July 6, 2020
AliExpress WW

Covid-19: hospitalize pregnant ethnic minority women before, says NHS England

AliExpress WW

According to NHS England, pregnant women from ethnic minorities who show symptoms of Covid-19 should have a lower threshold for admission to the hospital.

AliExpress WW

Advice comes after research1 recently published in Bmj showed that more than half of pregnant women admitted to the hospital with covid-19 belong to ethnic minorities, although they make up only a quarter of the births in England and Wales.

Due to the increased risk, local NHS authorities must ensure that clinicians have a lower threshold for analyzing, recognizing, and addressing the interdisciplinary escalation of ethnic minority women, NHS England said.

Maternity wards should also discuss vitamins, nutritional supplements and nutrition during pregnancy with all women, as well as reach out to ethnic minority pregnant women and encourage them through individual communications, NHS England recommends.

He also recommended that ethnic affiliation be recorded in NHS maternity trust information systems along with other risk factors, such as living in disadvantaged areas, comorbidities, body mass index, and age 35 and over, to identify those most at risk of poor outcomes. . ,

This advice was handed over to the trusts by the chief obstetric officer of England, Jacqueline Dunkley-Bent.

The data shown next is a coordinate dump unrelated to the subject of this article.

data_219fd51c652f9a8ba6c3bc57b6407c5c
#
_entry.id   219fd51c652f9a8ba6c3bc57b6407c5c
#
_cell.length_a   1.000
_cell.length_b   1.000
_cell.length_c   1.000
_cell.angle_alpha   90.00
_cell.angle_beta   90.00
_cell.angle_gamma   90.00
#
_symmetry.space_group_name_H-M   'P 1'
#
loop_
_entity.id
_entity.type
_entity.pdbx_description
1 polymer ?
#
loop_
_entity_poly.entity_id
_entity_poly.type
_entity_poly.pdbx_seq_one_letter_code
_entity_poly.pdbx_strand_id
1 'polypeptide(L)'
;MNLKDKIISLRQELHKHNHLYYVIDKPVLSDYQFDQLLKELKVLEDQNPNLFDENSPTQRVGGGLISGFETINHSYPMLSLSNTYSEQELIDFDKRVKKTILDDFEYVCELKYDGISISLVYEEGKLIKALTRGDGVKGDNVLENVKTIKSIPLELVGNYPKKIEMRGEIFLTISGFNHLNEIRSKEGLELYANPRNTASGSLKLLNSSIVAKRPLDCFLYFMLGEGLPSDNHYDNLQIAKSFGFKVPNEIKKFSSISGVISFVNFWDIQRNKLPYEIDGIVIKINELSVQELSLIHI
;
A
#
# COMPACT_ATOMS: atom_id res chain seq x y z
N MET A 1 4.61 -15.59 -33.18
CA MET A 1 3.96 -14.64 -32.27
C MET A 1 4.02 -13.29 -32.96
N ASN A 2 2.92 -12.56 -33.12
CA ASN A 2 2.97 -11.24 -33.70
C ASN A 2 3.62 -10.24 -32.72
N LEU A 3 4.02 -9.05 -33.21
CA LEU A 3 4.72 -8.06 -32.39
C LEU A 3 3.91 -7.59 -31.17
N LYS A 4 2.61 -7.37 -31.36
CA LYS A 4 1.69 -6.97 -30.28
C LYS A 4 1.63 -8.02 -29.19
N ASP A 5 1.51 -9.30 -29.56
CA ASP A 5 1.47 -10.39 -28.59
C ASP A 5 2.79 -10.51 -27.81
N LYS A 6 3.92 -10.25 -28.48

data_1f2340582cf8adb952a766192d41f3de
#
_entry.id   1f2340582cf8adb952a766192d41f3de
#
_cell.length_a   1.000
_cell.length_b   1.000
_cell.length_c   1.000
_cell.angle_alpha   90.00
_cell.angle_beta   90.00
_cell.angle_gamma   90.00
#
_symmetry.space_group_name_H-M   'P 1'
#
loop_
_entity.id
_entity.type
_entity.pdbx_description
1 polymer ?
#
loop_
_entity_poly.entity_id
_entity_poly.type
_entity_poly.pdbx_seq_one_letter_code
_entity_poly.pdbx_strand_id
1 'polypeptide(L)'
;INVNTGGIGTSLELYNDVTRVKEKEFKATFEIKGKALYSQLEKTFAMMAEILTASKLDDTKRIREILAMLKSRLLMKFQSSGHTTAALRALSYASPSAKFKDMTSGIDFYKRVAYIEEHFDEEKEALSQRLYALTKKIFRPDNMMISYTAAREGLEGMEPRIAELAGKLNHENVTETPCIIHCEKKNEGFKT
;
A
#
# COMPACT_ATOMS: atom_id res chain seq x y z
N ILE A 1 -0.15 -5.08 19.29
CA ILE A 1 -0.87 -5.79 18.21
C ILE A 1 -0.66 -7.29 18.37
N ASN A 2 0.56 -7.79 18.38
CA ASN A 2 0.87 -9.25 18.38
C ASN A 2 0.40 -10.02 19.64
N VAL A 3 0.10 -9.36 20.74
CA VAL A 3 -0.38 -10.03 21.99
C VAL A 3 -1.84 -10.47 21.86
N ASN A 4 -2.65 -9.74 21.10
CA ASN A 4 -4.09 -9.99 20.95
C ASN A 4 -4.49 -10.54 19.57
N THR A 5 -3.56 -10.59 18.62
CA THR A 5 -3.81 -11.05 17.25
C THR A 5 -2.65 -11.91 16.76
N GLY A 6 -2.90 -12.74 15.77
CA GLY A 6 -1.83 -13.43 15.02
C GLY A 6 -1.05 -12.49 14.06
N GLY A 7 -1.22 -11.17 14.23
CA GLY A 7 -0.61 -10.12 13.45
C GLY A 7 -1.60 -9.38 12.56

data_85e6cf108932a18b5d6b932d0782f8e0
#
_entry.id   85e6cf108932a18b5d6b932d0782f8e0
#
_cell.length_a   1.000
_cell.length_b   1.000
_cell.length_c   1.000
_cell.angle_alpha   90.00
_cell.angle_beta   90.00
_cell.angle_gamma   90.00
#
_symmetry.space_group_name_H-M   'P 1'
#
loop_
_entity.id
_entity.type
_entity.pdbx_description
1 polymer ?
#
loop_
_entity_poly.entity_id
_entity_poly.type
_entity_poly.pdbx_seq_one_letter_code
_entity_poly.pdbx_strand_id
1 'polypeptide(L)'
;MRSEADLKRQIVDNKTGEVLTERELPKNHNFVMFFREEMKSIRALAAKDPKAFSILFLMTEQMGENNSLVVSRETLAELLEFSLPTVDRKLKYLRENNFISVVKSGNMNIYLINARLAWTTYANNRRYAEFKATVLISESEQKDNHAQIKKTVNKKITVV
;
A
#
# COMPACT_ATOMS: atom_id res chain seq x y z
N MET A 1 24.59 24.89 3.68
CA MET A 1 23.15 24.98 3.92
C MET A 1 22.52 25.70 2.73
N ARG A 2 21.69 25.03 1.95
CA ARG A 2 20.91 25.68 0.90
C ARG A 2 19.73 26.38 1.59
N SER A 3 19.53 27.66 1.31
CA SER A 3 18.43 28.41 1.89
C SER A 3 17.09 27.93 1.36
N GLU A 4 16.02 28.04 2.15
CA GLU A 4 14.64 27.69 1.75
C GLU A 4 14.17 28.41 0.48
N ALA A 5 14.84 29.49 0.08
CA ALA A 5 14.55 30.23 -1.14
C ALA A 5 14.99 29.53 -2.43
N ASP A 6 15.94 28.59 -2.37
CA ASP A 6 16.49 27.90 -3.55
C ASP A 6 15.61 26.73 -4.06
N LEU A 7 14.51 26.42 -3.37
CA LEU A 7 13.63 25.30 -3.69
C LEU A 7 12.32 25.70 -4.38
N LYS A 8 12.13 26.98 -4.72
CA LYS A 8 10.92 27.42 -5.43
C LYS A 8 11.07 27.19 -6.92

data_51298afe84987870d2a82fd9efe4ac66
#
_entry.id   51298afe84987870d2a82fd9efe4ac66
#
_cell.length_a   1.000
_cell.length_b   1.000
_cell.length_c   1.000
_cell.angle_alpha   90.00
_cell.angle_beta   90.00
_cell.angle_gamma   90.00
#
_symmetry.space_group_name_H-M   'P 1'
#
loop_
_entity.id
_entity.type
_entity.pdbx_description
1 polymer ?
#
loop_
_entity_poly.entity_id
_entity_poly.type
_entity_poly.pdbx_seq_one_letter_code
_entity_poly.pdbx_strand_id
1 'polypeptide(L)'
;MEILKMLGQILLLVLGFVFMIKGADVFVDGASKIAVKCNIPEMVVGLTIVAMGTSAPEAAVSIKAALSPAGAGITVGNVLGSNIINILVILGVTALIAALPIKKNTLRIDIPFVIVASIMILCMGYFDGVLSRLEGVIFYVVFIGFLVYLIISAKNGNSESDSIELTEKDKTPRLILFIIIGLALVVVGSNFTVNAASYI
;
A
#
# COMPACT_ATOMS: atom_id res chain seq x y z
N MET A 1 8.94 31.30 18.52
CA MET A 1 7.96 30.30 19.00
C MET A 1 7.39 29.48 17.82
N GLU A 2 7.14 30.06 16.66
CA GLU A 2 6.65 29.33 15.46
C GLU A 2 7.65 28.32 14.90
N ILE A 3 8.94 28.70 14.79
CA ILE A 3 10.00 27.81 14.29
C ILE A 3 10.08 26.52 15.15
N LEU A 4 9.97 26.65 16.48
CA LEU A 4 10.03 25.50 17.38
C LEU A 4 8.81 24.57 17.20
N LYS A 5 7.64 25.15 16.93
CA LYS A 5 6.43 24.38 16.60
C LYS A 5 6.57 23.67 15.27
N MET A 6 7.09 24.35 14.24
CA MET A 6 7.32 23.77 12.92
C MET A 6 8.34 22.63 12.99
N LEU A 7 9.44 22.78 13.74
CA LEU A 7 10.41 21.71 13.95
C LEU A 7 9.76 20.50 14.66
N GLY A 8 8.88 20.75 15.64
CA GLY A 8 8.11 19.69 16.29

“While Public Health England continues to evaluate and make recommendations on the effects of covid-19 outbreaks on ethnic groups, I want to make sure that the NHS is doing its best to reach, comfort and support these pregnant women and new Moms most at risk.” , – she said.

“It’s clear that the pregnant pandemic caused increased concern, but I want to make sure that every pregnant woman in England knows that the NHS is here for them. If you have any doubts that something is wrong with you or your child, contact the midwife immediately. ”

Jill Walton, Executive Director of the Royal College of Midwives (RCM), said the college supported these measures.

“Even before this pandemic, women from a black, Asian or ethnic minority (BAME) had worse pregnancy outcomes, and a figure of 19 exacerbated this inequality.

“RKK supports the steps that the chief obstetric officer asked maternity hospitals to take, and we call for the speedy implementation of these actions. During the pandemic, RCM launched a campaign targeting pregnant women from BAME’s origin to make sure they did not miss important antenatal visits or scans, and I know that midwives were very vigilant to keep track of women who missed meetings, but despite these efforts, BAME women to remain at an unacceptable risk. ”

This article is made freely available for use in accordance with the terms and conditions of the BMJ website for the duration of the covid-19 pandemic or until the BMJ determines otherwise. You can use, download and print the article for any legal, non-commercial purposes (including extracting text and data), provided that all copyright and trademark notices are preserved.



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